Mondelez International's Cebile Xulu tells the truth about transformation


The company's HR Director for South & Central East Africa gives an account of why she believes SA still has a long way to go before achieving true transformation. 

The fact that we still see the “first black” to be this or that, or the “only black woman” on this or that board, almost 24 years into democracy, should be hugely concerning. I understand that we are not the only country where black people, and black women, in particular, have been previously marginalised and that, in advanced democracies such as the US, issues of black and women empowerment are still hot topics. However, I do not believe that we are doing enough at the macro level to create and enforce sound policies addressing issues of transformation in our country.

"The lack of drastic transformation policies has far-reaching consequences for the economy in many respects. One of my fundamental concerns is the continued shortage of skilled black women in the STEM (Science, Technology, Engineering, Mathematics) professions. Although there are women excelling in these fields, the reality is that the country is not producing enough of them."


A further concern is that women are checking out of formal employment in some critical areas due to some very hostile corporate cultures. The environment is still largely unwilling to accept black women. Without making sweeping generalisations – because there are certainly examples of great leadership in this country – many corporate boardrooms are still beacons of white supremacy presided over by resistant white men. I have to mention that my own career growth has been supported to a large extent by some great white men, who have looked beyond the colour of my skin and gender, but the reality is that there are simply not enough of them and this is the issue we have to address.

In my observation, some of the white men in top leadership positions in corporate South Africa have grown up seeing a black woman typically as a maid in their homes. I can only imagine that it is is quite challenging for these men to now relate to a black woman as an equal or, even worse, as a boss. I was raised in Greytown, KwaZulu-Natal by my grandmother, who was a strong black woman that worked for a white family her entire life. Hearing her refer to children younger than I as “klein baas” or “young master” was extremely painful, because I knew what a powerhouse she was in the community. Today, some of those “klein base” and “young masters” sit in corporate boardrooms and refuse to accept that Mirriet’s grandchildren are now their equals.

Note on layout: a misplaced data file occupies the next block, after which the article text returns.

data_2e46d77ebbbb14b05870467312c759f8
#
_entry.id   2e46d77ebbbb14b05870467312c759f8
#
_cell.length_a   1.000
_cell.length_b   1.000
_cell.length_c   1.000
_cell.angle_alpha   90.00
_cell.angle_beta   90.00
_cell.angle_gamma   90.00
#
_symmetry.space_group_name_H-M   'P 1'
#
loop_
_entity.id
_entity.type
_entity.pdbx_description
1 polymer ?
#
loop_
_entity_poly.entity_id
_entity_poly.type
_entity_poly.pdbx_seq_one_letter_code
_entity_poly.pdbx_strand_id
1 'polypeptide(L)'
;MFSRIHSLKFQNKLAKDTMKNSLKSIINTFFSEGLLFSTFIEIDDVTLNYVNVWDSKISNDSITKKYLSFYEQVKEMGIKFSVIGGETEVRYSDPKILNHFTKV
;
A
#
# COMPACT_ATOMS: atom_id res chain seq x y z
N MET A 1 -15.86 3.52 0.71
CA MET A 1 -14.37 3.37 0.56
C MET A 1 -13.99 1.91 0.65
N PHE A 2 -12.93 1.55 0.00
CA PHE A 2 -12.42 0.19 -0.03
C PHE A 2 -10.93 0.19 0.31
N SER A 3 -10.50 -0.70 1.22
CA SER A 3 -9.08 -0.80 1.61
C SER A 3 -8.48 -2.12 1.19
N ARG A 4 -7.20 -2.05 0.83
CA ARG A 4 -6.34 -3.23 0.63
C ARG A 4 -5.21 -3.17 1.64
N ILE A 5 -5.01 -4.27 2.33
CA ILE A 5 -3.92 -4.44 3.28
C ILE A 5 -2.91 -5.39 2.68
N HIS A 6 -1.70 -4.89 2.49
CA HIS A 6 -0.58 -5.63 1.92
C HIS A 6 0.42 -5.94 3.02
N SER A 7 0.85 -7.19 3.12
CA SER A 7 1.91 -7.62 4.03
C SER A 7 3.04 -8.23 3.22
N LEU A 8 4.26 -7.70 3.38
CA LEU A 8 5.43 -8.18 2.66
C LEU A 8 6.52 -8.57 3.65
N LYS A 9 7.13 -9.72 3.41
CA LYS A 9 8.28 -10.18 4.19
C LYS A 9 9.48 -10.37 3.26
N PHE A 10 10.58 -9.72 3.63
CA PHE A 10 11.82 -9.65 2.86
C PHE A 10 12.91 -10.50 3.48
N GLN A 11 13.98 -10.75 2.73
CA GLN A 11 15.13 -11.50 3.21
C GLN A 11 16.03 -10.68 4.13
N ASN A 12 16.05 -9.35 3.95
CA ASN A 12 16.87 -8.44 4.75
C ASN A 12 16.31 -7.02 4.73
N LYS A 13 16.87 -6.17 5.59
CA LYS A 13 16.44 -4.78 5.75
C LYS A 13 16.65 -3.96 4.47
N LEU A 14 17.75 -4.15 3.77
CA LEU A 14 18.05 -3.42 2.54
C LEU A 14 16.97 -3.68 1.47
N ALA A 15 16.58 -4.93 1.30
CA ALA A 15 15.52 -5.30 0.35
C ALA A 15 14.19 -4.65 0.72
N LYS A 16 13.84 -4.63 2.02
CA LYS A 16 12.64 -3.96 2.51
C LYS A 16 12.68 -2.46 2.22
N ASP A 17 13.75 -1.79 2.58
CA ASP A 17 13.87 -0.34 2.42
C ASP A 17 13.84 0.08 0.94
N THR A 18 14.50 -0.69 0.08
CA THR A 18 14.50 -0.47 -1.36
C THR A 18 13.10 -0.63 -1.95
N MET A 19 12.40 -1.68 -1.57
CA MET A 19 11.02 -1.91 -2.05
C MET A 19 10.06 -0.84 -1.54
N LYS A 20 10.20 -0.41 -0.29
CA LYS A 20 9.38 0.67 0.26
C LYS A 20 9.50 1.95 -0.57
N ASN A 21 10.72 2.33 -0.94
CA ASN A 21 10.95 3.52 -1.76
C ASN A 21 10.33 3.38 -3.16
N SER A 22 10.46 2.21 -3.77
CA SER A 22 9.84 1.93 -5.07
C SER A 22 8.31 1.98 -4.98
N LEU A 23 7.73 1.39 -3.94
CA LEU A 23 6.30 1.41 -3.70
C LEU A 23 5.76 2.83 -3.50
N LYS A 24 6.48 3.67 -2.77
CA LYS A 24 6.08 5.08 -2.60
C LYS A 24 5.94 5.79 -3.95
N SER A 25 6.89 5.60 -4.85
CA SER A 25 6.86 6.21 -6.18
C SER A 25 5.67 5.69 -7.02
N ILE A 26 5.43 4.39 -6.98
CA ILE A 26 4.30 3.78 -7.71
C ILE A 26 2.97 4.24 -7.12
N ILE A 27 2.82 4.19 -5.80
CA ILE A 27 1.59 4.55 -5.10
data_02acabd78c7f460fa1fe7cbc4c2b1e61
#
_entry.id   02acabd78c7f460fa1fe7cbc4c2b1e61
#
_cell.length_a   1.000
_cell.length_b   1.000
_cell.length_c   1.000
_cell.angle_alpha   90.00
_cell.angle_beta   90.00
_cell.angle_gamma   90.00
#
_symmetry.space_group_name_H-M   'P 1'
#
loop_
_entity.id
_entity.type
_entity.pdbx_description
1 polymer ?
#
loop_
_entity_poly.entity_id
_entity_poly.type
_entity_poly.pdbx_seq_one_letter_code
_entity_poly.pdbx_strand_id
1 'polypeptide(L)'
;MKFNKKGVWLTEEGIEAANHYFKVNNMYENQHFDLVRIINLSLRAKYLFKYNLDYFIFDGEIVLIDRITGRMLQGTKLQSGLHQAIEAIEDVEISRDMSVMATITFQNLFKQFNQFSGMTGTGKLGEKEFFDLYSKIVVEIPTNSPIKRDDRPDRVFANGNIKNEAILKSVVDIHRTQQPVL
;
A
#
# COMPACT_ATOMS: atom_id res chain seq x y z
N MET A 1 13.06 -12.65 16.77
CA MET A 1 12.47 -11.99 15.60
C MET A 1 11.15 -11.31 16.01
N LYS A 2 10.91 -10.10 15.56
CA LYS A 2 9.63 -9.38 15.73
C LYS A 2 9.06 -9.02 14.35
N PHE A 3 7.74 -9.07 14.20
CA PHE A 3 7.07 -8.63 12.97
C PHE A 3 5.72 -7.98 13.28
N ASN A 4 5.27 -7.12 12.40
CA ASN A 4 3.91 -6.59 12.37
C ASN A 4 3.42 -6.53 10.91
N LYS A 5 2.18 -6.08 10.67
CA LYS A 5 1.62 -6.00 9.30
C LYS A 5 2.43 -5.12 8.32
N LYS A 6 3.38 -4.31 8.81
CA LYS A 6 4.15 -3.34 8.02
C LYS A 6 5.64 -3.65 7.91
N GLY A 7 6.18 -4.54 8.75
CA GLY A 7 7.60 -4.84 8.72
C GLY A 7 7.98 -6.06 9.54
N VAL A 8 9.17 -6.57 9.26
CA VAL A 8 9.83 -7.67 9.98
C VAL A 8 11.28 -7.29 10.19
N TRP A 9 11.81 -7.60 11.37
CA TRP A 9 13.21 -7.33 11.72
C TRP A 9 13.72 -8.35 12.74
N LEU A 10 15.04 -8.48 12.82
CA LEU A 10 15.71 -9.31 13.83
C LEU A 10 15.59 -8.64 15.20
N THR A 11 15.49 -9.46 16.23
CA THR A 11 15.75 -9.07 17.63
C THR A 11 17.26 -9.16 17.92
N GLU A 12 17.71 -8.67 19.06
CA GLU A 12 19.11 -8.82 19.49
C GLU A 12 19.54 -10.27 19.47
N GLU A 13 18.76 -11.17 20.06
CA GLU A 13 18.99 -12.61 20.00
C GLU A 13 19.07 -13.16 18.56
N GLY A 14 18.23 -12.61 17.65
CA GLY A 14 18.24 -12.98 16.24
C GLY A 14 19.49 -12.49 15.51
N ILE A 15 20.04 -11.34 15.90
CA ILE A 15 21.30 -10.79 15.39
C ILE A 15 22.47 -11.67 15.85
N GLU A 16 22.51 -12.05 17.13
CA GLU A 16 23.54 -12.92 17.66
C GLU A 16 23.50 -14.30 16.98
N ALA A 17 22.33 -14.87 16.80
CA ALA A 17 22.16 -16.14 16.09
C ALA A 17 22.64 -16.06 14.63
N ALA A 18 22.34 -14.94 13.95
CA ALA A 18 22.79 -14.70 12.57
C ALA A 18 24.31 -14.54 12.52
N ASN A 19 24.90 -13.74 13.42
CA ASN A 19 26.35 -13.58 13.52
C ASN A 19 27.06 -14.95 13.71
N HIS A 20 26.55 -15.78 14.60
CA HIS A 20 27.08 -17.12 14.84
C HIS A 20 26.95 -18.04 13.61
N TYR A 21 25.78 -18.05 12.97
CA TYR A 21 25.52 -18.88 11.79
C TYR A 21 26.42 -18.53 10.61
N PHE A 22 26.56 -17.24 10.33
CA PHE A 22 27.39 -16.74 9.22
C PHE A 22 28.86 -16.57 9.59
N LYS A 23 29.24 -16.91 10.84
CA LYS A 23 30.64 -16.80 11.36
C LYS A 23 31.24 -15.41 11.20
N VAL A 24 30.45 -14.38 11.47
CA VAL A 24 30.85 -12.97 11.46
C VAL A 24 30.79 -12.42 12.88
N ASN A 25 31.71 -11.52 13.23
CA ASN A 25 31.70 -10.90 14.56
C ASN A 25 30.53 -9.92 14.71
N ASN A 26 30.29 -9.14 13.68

I coach many young professionals, most of whom are black females, and almost all of them have a horror story to share about being undermined by the white males that they manage. In fact, this seems to be a general issue that they come across when working with men of all races, across all levels. 

Taking instruction

I have personal experiences of men feeling uncomfortable with my position of authority over them. I once had a weird experience with a very senior manager in one of the companies I previously worked for. He had been demoted from his role in another function, while I needed someone with his skills in my department and I thought this gentleman would be an asset to my team. We had had a fantastic relationship when he was a senior production manager – despite the fact that I was his superior. However, when he had to report directly to me, things changed dramatically. I still thought he was great, but he resigned four months later. In his exit interview, he told me he had struggled very much with reporting to a young, black woman. 

He said: “You were very nice and kind to me, but I just could not handle taking instructions from you. You see in my years of working, I have never had to answer to a black woman and I now don’t know how to deal with it without damaging our friendship and getting fired.”

Of course, there couldn’t be a friendship after that, but I do not hold anything against him. This interaction made me realise that some people don’t necessarily have bad intentions. Some of them simply don’t know how to handle such situations. We sometimes have to bring them along on the journey and not adopt a get-with-the-programme approach in all instances.